A remarkable airplane is celebrating its 50th birthday this month. The Boeing 747 is the airplane that created ripples in the aviation world when it launched on September 30, 1968. Its maiden flight took off in 1969, and it started commercial flights with the nostalgically remembered Pan American World Airways in 1970.
It’s been a favorite with flyers, and it added a feather to its cap when it doubled as Air Force One, a flying White House. It also has been used in numerous Hollywood movie shootings.
There are 500 of these planes all over the world still flying, although some airlines are replacing the 747 with more advanced and more efficient aircraft. The latest version of the 747 is 748-Intercontinental.
While the majestic machine will keep flying for years, its numbers may dwindle. However, its impact will always be felt in the industry.
First wide body
The 747 heralded the wide-bodied, twin-aisle plane. A double-decker followed, another first.
In terms of design, it was an innovator.
According to a CNN feature, “Instead of a long, thin tube, the cabin was split up into ‘rooms, with galleys and lavatories installed as dividers.
“It's a shape that has defined long-haul travel for nearly half a century.”
Because of the wide body and larger dimensions, the 747 compelled airports to upgrade. Along with passenger volume, boarding lounges, and other airport facilities expanded.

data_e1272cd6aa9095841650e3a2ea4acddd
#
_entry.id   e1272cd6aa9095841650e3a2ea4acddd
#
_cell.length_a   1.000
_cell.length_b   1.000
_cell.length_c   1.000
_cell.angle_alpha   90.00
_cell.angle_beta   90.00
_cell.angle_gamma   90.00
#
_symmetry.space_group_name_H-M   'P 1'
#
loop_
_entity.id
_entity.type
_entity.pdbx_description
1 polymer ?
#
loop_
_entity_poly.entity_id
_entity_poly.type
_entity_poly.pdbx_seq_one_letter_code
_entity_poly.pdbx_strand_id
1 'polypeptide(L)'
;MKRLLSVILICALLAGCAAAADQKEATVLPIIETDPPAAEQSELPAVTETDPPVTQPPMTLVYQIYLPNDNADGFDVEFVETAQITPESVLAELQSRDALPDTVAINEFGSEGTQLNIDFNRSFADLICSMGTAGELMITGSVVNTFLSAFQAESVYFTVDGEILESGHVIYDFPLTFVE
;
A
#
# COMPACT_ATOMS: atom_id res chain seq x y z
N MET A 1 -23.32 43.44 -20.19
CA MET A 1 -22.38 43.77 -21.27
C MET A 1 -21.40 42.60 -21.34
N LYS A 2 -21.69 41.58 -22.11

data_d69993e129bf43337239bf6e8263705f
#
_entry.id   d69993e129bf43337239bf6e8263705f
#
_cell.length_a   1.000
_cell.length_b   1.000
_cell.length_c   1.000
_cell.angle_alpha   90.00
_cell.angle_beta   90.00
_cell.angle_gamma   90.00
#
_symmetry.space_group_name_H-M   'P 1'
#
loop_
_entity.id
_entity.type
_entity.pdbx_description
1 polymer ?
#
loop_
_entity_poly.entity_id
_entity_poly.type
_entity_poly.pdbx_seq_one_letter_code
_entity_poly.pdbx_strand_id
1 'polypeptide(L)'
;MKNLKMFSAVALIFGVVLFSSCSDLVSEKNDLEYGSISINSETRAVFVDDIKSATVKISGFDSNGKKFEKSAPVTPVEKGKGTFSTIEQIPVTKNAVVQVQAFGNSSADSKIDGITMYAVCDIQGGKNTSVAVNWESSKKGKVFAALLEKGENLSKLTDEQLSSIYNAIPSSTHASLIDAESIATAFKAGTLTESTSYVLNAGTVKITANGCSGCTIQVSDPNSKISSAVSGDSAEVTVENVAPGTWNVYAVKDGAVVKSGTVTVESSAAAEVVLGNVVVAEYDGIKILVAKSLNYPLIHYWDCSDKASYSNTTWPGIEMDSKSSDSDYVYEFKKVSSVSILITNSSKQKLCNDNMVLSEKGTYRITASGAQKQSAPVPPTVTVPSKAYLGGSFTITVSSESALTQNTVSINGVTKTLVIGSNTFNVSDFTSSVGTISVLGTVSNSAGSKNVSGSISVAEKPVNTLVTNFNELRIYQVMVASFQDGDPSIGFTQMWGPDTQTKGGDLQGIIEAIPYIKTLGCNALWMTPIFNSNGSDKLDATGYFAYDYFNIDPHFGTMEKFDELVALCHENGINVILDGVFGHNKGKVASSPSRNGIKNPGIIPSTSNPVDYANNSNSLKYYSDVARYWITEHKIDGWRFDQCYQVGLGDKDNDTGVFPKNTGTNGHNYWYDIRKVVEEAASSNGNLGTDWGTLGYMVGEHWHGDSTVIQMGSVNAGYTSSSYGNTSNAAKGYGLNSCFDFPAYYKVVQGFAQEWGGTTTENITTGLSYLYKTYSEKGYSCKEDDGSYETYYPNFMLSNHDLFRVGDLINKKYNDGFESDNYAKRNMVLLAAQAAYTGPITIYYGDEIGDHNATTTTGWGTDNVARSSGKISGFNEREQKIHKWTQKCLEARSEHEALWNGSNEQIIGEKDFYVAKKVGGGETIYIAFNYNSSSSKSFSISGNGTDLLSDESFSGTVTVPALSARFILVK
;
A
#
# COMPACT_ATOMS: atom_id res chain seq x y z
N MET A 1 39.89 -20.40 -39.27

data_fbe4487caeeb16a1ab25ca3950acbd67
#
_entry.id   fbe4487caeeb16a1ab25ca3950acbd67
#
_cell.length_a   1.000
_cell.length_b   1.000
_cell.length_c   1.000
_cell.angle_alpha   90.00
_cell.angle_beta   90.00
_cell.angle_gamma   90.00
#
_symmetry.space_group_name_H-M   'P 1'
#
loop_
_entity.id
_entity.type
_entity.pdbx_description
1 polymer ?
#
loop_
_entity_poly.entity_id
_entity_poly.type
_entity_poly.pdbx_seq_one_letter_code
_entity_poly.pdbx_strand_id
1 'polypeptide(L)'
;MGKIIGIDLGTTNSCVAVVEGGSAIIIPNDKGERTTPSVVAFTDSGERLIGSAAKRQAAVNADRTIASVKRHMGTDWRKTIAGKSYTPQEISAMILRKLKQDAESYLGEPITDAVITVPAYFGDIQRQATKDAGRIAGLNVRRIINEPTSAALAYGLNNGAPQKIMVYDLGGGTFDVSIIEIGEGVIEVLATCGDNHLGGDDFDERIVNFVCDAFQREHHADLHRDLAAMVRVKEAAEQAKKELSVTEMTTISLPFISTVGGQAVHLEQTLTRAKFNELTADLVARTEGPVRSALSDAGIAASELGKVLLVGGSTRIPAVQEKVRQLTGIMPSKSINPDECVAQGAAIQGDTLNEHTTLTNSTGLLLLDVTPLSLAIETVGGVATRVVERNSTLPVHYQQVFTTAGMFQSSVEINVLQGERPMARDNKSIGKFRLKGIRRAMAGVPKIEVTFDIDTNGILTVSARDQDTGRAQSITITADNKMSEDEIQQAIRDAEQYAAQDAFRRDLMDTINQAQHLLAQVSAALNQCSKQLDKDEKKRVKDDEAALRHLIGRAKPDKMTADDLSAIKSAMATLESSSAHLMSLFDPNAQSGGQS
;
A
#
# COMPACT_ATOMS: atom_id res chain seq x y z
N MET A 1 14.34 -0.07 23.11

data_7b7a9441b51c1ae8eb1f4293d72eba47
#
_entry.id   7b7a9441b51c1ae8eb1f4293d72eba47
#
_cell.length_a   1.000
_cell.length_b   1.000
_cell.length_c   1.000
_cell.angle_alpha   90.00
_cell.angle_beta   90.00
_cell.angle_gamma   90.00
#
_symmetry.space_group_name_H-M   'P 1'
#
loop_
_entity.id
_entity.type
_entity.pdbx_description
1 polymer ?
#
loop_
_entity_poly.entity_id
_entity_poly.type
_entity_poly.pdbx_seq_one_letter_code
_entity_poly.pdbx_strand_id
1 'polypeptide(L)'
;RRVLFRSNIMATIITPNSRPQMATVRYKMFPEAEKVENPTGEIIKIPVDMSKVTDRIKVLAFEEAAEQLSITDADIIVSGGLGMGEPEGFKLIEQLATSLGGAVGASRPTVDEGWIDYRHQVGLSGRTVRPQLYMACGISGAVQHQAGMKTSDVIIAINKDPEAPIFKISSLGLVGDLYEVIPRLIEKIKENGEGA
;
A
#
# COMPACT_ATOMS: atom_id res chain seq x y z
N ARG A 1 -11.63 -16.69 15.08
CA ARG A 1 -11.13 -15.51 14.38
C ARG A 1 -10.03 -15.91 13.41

The 747 was designed at a time when the world was expecting the supersonic aircraft as the next generation of planes. To compensate, the 747 “future-proofed” itself with a super cargo carrier in its body.
“The 747 needed a huge jump in engine power and efficiency to get the massive plane in the air, and make money for the airlines. Pratt & Whitney changed the shape of jet engines forever with their JT9D turbofans for the 747. The engine differed from earlier power plants by having a huge fan at the front,” says the CNN story.
The 747 was a landmark aircraft. It came at a time of great societal change in the 1970s. It drove tremendous growth in air travel, tourism, and connectivity. It made travel affordable and accessible.
The 747 will mark its place in aviation history even when it has yielded to other, more advanced aircraft.
Image credit: Wikimedia Commons